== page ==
Selling T-shirts, lies, anger to miners left without jobs, hope

Gary Bentley stood outside the mine where he worked before being laid off in 2012.
Gary Bentley stood outside the mine where he worked before being laid off in 2012. NPR

Driving through Breathitt, Perry, Knott, Letcher and Pike counties, you see the remains of a dying industry.

For over 100 years, mining coal in Southeastern Kentucky has been the defining industry for blue-collar work. It was through hard work, bloodshed, tears and the loss of lives that the people of this region earned the right to fair wages, safe work practices and new opportunities through coal.

Now that Old King Coal is gone, residents are looking for answers. The people and the land have all paid a price for those working-class wages, while the corporations walked away with their profits, never looking back.

There were years of boom and bust, boom and bust. Now it seems that there is no match to light the fuse for another boom. As the majority of the region searches for new economic opportunities, there are still a few who can’t seem to allow that last bit of coal dust to slip through their fingers.

In June of 2012, I was working as a foreman for Arch Coal in Knott County. Attending the Environmental Protection Agency’s hearing in Pikeville, I listened to politicians point fingers at the president of our nation. I watched as the Kentucky Coal Association and Friends of Coal KY sold T-shirts to laid-off miners while promising to fight the good fight and bring back the industry.

The introductory round of speeches ended and the stage was set for the general public to speak. One by one, our representative politicians left the building, showing no interest in what we, the people, had to say.

As I stood to speak, wearing my mining uniform, I could see people around me and in the stadium seats above proudly wearing their Friends of Coal and “Stop the War on Coal” T-shirts. They stood and clapped before I could open my mouth.

When I spoke, I asked when we would see the coal companies give back to the people who broke their backs, destroyed their lands so the companies could make millions. Why were they allowed to abandon this ship?

What were organizations like Friends of Coal and the coal association going to do to help us out? Were they friends of coal companies or friends of coal miners?

Backlash from the crowd was immediate. I was told, “Go back to California!” even though I had lived in Letcher County for 29 years. I was confronted by two affiliates of Arch Coal who questioned my short speech.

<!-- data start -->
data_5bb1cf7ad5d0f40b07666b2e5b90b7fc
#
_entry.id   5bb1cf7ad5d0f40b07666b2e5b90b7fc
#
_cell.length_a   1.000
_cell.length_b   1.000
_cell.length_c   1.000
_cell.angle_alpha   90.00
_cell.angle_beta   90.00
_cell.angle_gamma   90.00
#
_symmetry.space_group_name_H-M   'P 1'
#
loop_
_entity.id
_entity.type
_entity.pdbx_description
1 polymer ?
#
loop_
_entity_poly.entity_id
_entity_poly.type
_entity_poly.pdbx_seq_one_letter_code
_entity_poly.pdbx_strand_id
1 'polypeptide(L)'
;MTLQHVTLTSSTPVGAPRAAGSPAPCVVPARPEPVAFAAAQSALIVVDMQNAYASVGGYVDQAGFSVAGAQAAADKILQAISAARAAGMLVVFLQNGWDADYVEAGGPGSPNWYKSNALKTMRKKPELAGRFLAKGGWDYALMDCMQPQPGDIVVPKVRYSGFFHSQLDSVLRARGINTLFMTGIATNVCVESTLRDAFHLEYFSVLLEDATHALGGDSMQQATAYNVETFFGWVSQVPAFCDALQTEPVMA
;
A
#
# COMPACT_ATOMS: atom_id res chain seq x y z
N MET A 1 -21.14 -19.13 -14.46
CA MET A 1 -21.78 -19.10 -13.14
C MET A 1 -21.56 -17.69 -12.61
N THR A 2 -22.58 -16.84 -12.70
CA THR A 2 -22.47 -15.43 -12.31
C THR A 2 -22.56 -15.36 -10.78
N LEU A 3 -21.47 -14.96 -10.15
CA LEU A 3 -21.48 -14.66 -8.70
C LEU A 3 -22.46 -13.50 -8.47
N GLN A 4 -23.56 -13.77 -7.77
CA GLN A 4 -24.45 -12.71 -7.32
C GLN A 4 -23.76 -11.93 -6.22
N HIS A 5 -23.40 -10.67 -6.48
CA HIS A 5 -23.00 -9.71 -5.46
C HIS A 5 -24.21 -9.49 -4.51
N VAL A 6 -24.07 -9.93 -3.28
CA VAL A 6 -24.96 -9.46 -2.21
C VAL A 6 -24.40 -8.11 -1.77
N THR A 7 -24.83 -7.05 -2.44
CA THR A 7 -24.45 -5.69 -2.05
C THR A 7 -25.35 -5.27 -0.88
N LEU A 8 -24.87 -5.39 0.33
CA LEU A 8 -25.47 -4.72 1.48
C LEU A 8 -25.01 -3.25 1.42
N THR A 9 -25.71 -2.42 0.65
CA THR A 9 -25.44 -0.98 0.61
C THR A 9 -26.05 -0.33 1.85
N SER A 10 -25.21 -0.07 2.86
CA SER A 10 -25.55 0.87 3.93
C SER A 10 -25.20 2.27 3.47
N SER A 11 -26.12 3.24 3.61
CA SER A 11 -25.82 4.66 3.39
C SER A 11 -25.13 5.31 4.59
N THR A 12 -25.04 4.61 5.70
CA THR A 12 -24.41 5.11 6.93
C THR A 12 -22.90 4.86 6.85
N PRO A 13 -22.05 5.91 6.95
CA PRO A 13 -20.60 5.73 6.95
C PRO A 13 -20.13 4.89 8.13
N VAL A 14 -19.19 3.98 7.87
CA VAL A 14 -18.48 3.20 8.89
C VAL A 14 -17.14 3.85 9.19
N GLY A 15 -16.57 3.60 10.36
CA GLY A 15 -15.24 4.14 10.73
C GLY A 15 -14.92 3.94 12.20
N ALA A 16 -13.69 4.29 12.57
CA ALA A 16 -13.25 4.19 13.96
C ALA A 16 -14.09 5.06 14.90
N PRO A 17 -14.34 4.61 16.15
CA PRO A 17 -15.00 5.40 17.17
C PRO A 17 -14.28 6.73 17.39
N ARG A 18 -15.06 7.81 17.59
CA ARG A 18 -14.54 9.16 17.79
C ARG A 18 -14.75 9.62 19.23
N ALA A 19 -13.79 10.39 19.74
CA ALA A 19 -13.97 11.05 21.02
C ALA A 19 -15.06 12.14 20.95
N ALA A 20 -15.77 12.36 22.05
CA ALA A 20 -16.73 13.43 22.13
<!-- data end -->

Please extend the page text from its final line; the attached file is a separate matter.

Two weeks later, Arch Coal idled all operations in Knott and Perry counties. I immediately contacted Friends of Coal Kentucky and the coal association to ask if there were any programs to help laid-off miners find new work, be trained for new skills or get education assistance.

They could not help me. Their funding is used to lobby for the coal industry and to work toward making coal more appealing across the state, I was informed.

According to Guidestar.org, which collects financial information on nonprofits: In 2014, the Kentucky Coal Association reported assets of $659,047 and income of $1,193,227. Friends of Coal Kentucky reported assets of $176,354 and income of $258,669.

Now, four years after I was laid off, I received notification that a family member has been given notice at their mine — after the corporation had filed bankruptcy and given million-dollar bonuses to their executives.

As a University of Kentucky basketball fan, I see the Friends of Coal and Kentucky Coal Association branded advertisements more times than I can stomach. I still see the yard signs scattered throughout my hometown and I continue to hear the same story that I heard in 2012.

The industry has continued to decline, the majority of the population in the coalfields now wants to see a new economic turn for the region, No more lies, no more false hopes.

The top official at the coal association earns over $200,000 annually and other executives earn over $100,000 while unemployed miners are searching for answers.

We need more friends of miners and fewer friends of corporations. #friendsofcoalminers.

Gary Bentley, a Whitesburg native, lives in Lexington and works in manufacturing.